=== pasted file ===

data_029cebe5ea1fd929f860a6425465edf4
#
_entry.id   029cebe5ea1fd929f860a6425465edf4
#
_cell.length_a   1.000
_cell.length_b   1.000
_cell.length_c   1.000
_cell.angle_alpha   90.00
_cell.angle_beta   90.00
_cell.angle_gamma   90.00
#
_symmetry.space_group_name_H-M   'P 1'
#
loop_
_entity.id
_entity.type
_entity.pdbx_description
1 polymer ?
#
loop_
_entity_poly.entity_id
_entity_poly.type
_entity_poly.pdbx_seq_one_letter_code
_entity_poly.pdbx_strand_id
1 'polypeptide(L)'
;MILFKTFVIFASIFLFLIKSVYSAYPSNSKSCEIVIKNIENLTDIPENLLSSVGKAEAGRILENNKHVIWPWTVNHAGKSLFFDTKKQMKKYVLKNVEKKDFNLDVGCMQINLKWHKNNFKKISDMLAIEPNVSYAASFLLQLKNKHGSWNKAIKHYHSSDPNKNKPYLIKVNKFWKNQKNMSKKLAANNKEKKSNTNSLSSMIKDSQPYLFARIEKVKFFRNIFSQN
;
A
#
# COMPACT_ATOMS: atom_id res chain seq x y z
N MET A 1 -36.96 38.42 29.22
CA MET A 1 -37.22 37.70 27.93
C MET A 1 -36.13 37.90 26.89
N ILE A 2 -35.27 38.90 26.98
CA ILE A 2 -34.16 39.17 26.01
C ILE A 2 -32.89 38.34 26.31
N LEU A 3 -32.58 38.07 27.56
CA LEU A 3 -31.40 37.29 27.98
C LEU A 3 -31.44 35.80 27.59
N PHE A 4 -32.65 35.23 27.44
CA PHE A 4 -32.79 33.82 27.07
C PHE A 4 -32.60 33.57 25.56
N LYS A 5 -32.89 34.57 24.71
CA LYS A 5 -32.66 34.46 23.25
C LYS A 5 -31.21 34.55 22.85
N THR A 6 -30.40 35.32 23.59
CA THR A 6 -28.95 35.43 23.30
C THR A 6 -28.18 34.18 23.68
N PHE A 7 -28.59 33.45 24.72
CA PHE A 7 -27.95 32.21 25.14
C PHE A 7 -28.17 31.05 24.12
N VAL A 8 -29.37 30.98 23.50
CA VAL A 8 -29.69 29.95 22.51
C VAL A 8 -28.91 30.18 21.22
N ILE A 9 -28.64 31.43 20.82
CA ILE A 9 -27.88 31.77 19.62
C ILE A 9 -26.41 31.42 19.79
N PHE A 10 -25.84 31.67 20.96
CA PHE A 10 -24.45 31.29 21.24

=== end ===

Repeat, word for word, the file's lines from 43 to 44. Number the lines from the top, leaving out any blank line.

N LYS A 5 -32.89 34.57 24.71
CA LYS A 5 -32.66 34.46 23.25